Back in the June ’11 issue, Patrick Hill wrote a story discussing how to pick your next project car based on how much project car you could handle. The story mapped out things to consider when taking on a build. The car used as an example in the story is our newest Super Chevy project, dubbed the AMD Chevelle. It’s an original 1967 SS396. The idea of this project is to show you how to take the worst possible clapped-out rust bucket and transform it into an assembly-line-fresh muscle car. For the first phase of the project, we plan on bringing it back as close to factory fresh as possible.
Before we could add the new suspension, driveline, or interior panels, the sheetmetal side of the restoration needs to be addressed. The Chevelle has seen better days and has some serious rust issues along with dents and dings acquired over the 44 years the car has been out in the elements. With good donor cars getting harder and harder to find, the rebuilding process has gotten more in-depth, which you will see with this car.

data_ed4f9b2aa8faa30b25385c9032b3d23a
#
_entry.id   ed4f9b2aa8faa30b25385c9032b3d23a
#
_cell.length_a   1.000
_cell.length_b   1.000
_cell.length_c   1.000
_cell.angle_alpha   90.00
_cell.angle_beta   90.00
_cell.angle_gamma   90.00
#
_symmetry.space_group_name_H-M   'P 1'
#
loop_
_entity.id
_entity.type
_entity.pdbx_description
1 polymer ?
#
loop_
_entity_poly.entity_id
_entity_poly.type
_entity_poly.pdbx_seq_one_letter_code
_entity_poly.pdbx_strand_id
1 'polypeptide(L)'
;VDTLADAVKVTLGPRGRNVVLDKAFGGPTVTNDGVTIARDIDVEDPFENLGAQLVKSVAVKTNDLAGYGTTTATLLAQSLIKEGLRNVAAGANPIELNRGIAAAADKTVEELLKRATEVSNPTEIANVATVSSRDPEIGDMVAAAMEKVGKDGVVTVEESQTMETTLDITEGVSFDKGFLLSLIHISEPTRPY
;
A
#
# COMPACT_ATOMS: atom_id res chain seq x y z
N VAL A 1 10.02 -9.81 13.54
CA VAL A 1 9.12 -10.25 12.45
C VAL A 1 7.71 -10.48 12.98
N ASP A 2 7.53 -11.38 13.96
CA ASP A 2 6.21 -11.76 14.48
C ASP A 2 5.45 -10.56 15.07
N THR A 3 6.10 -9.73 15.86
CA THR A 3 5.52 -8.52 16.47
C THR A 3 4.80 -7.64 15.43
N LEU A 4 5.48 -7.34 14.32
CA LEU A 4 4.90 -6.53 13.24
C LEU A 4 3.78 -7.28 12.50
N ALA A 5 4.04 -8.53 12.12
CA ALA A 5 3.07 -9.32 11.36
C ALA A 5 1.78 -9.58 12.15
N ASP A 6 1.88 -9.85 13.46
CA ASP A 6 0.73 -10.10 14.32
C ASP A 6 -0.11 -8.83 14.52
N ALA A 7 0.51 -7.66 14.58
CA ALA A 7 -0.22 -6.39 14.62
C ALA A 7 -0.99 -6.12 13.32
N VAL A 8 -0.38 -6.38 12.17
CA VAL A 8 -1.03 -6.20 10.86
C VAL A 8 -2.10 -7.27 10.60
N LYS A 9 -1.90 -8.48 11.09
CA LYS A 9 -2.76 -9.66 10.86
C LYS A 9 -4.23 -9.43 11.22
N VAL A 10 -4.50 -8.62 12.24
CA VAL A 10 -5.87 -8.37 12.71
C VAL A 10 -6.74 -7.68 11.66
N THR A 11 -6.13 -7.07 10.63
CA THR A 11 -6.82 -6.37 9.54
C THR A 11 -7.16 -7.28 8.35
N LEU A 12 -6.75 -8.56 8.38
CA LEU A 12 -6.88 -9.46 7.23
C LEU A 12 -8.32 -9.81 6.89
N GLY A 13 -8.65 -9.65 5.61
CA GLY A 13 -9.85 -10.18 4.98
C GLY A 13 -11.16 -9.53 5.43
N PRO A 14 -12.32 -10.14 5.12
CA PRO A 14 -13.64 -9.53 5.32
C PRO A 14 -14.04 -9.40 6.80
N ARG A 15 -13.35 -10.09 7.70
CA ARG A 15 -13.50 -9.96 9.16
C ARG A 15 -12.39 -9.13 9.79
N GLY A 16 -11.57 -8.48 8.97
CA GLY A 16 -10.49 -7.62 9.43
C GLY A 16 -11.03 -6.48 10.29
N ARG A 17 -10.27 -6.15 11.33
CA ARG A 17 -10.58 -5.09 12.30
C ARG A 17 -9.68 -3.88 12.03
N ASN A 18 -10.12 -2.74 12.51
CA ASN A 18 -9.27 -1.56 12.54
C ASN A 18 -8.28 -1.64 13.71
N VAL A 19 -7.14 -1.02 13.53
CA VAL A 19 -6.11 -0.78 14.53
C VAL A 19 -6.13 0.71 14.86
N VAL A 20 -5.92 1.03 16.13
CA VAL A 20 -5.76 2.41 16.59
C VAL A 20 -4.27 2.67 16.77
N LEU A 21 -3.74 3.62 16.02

We’ll be getting all the metal for this car from AMD’s extensive line of replacement sheetmetal for ’66-67 Chevelles/Malibus. While there are companies out there offering metal parts for these cars, AMD is the only one offering a full roof skin, hinge pillar post, and a full dash. AMD has also made all new tooling for the quarter-panels, which are now thicker than before with nice, crisp lines.
Handling the restoration of the Chevelle will be Craig Hopkins and his crew of Aaron Hopkins, Caesar Brecino, and Chris Dyer at C. Hopkins Rod & Custom in Commerce, Georgia. Craig’s shop is AMD’s main installation and R&D center, so we have one of the best crews doing the work.